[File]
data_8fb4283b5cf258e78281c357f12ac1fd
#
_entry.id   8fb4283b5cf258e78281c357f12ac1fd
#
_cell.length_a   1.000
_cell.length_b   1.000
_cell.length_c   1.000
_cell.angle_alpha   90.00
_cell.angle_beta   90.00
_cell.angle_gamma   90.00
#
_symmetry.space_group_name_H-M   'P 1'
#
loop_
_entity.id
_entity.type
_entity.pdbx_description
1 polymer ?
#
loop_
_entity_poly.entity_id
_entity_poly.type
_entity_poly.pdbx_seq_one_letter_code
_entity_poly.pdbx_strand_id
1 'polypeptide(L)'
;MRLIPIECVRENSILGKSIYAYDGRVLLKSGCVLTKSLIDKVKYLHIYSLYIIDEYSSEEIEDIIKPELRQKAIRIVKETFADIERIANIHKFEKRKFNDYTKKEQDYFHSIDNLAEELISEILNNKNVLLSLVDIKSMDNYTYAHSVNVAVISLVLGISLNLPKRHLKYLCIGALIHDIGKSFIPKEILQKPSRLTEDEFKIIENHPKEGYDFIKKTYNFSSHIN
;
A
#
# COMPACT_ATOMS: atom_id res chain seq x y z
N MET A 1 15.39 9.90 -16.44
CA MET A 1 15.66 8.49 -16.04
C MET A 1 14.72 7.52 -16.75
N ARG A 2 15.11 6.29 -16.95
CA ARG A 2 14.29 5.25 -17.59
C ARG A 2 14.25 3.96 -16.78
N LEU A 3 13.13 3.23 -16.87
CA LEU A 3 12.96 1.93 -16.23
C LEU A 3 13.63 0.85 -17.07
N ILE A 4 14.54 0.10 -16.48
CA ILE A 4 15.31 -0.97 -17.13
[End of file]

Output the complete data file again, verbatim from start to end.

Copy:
data_8fb4283b5cf258e78281c357f12ac1fd
#
_entry.id   8fb4283b5cf258e78281c357f12ac1fd
#
_cell.length_a   1.000
_cell.length_b   1.000
_cell.length_c   1.000
_cell.angle_alpha   90.00
_cell.angle_beta   90.00
_cell.angle_gamma   90.00
#
_symmetry.space_group_name_H-M   'P 1'
#
loop_
_entity.id
_entity.type
_entity.pdbx_description
1 polymer ?
#
loop_
_entity_poly.entity_id
_entity_poly.type
_entity_poly.pdbx_seq_one_letter_code
_entity_poly.pdbx_strand_id
1 'polypeptide(L)'
;MRLIPIECVRENSILGKSIYAYDGRVLLKSGCVLTKSLIDKVKYLHIYSLYIIDEYSSEEIEDIIKPELRQKAIRIVKETFADIERIANIHKFEKRKFNDYTKKEQDYFHSIDNLAEELISEILNNKNVLLSLVDIKSMDNYTYAHSVNVAVISLVLGISLNLPKRHLKYLCIGALIHDIGKSFIPKEILQKPSRLTEDEFKIIENHPKEGYDFIKKTYNFSSHIN
;
A
#
# COMPACT_ATOMS: atom_id res chain seq x y z
N MET A 1 15.39 9.90 -16.44
CA MET A 1 15.66 8.49 -16.04
C MET A 1 14.72 7.52 -16.75
N ARG A 2 15.11 6.29 -16.95
CA ARG A 2 14.29 5.25 -17.59
C ARG A 2 14.25 3.96 -16.78
N LEU A 3 13.13 3.23 -16.87
CA LEU A 3 12.96 1.93 -16.23
C LEU A 3 13.63 0.85 -17.07
N ILE A 4 14.54 0.10 -16.48
CA ILE A 4 15.31 -0.97 -17.13